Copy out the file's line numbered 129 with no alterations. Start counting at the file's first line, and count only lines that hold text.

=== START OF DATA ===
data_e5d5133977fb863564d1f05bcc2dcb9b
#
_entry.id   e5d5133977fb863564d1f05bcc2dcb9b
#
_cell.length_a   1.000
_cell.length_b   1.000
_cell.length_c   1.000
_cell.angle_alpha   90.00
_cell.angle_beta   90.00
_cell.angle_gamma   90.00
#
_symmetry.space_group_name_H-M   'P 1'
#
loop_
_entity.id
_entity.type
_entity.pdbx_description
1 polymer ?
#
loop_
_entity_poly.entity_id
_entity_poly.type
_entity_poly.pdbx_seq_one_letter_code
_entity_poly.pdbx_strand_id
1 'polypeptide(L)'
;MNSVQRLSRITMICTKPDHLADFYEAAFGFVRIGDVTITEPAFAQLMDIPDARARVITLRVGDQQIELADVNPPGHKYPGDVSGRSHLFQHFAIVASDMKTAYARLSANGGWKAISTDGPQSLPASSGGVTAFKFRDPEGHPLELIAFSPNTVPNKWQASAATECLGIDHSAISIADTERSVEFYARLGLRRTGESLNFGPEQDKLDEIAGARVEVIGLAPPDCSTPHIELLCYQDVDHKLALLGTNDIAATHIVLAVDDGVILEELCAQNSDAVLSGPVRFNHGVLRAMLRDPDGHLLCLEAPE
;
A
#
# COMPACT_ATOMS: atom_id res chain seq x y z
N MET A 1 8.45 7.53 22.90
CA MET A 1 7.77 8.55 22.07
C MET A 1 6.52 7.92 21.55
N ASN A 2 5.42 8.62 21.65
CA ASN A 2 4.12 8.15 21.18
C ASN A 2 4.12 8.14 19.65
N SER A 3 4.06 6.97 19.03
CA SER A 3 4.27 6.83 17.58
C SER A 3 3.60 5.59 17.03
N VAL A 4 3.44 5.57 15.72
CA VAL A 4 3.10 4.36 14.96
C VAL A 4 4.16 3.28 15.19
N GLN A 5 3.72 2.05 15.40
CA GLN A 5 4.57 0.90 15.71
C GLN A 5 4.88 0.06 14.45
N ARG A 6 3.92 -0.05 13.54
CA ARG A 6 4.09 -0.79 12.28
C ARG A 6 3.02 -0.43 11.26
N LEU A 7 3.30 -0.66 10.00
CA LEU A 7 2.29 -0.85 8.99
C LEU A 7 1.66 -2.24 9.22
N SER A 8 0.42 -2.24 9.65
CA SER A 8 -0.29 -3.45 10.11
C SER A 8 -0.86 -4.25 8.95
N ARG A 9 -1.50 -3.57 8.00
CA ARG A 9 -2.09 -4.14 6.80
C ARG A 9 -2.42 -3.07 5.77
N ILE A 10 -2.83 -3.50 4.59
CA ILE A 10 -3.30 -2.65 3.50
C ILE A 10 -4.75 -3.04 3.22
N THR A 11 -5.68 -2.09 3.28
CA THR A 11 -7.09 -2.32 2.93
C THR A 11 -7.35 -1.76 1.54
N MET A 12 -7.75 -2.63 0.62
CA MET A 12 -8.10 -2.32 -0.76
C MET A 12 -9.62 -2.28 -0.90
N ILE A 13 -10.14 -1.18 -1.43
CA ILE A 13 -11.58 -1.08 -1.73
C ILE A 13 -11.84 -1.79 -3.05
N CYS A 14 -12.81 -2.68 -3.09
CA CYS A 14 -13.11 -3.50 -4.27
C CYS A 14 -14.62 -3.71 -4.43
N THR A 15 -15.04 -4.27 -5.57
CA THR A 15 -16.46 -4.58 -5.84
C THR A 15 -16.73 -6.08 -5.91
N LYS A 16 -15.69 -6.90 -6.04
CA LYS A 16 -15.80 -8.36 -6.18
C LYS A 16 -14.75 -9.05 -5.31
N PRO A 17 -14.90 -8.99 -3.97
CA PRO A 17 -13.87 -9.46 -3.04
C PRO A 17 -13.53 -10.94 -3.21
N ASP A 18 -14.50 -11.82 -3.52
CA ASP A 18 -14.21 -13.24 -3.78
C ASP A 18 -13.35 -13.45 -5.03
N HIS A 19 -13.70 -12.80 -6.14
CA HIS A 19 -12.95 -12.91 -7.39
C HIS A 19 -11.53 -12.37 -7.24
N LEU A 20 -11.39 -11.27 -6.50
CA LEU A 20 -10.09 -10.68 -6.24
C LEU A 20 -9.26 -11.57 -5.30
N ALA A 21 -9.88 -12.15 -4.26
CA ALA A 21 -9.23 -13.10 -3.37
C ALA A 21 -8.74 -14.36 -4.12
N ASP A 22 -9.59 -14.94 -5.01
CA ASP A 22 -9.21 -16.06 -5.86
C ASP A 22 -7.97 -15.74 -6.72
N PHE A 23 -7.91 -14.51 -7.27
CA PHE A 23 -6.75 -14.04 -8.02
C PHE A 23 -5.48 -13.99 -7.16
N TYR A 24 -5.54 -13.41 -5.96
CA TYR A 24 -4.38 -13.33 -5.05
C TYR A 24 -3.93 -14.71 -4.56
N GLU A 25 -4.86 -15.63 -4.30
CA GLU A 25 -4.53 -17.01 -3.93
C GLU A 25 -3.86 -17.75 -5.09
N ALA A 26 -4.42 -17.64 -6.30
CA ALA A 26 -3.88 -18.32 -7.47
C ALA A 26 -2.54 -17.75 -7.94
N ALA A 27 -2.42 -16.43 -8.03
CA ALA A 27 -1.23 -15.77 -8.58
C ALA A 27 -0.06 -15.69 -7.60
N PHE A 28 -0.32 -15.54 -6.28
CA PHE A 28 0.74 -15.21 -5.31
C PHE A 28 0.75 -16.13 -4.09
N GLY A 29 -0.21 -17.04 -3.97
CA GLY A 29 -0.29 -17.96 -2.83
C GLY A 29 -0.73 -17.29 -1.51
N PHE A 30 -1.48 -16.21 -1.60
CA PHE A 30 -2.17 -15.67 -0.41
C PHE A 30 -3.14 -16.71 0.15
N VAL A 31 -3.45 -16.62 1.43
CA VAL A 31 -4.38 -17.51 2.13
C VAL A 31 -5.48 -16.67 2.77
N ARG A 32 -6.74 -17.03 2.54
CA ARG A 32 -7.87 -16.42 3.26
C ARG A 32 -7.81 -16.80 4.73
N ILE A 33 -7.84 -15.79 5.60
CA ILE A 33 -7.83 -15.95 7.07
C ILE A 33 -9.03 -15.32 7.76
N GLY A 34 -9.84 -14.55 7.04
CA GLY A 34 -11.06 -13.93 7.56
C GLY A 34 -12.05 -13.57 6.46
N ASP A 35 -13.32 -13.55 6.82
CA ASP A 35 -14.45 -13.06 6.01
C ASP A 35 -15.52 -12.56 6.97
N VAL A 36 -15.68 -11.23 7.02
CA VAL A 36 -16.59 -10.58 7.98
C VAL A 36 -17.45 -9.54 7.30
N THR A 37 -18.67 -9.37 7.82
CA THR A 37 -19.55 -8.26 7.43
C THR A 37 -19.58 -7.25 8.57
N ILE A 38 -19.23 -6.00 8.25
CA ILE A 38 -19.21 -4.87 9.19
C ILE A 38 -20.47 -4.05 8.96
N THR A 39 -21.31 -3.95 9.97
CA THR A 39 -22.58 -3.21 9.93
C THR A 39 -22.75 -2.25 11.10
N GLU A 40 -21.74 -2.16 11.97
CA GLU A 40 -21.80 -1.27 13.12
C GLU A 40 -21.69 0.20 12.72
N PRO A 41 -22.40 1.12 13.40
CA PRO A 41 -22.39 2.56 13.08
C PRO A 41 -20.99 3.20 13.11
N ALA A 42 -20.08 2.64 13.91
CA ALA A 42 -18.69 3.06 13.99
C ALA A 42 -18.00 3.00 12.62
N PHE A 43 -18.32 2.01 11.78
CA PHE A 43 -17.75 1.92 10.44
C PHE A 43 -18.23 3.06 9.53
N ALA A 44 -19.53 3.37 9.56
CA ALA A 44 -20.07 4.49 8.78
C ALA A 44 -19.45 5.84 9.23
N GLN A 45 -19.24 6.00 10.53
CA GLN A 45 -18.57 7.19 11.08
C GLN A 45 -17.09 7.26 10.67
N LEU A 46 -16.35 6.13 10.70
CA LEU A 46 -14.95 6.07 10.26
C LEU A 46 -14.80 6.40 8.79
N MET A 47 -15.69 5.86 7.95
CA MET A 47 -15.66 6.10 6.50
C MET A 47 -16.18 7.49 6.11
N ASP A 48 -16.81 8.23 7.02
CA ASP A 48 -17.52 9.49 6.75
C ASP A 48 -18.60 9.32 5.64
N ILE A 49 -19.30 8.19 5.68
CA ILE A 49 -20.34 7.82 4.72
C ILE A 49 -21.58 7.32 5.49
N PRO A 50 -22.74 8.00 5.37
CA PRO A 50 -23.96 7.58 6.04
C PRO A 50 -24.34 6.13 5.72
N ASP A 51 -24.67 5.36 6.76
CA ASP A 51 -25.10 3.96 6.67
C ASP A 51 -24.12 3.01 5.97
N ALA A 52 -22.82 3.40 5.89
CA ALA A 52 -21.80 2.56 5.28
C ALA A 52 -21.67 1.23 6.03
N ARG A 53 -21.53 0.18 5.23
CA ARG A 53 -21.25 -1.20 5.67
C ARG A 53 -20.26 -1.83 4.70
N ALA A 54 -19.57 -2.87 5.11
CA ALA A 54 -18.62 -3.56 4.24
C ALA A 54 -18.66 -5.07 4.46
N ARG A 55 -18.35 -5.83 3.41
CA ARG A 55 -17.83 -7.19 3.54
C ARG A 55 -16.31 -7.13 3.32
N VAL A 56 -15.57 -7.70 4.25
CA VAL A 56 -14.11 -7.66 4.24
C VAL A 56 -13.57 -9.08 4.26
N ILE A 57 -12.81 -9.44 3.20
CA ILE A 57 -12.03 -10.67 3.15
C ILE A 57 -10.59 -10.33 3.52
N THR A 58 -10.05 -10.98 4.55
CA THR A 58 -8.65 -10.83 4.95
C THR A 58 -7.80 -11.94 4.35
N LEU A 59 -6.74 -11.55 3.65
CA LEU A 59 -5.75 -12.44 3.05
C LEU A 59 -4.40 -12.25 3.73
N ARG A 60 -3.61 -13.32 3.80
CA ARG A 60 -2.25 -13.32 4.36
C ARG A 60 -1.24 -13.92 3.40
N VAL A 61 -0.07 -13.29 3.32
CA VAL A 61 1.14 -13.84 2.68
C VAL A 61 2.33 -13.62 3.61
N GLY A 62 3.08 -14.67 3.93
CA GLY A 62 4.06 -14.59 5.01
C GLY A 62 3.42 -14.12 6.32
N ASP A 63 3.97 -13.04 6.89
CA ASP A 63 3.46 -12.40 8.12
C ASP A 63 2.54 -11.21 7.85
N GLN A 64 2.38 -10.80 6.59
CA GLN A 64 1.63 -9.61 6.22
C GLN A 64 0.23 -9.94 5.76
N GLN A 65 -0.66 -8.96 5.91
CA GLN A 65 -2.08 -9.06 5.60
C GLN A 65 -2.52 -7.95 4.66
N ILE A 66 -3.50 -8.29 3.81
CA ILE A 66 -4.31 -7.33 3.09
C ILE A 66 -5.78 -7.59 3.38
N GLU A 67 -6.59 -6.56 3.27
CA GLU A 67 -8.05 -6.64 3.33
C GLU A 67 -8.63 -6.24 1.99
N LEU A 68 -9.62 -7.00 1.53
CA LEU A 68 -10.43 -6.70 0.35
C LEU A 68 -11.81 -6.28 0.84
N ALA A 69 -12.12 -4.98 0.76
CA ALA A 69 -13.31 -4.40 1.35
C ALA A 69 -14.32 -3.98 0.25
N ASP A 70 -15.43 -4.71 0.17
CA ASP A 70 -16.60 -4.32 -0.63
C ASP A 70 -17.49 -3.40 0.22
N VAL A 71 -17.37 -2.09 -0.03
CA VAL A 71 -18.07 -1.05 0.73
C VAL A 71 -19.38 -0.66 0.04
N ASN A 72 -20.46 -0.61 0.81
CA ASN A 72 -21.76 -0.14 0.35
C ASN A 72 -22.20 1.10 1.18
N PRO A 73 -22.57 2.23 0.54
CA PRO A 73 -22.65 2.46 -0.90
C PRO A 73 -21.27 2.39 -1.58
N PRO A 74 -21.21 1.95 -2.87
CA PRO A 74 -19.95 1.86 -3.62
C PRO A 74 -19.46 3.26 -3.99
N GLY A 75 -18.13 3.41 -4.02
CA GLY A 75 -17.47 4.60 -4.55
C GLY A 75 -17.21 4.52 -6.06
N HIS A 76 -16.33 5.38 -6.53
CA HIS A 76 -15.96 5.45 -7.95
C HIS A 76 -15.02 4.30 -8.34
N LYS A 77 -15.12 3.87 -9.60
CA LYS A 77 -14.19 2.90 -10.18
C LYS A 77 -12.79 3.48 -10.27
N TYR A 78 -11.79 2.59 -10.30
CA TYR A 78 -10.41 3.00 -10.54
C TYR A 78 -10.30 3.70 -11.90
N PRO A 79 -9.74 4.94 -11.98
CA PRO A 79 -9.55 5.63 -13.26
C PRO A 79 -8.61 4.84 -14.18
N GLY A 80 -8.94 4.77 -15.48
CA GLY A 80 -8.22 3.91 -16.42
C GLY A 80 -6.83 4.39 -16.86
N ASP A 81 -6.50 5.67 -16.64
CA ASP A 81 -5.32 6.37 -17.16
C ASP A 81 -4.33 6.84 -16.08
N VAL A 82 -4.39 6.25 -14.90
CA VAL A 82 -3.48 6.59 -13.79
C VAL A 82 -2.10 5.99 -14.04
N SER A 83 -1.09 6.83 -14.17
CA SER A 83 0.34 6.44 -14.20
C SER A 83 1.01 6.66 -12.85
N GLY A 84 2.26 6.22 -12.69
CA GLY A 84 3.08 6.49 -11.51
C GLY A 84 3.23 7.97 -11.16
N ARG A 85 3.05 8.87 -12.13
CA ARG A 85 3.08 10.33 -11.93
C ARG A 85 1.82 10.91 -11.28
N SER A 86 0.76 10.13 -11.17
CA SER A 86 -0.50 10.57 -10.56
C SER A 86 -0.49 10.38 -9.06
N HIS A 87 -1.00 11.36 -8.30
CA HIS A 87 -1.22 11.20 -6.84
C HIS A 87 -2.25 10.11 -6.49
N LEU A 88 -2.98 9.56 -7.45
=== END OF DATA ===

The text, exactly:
C ILE A 33 -9.03 -15.32 7.76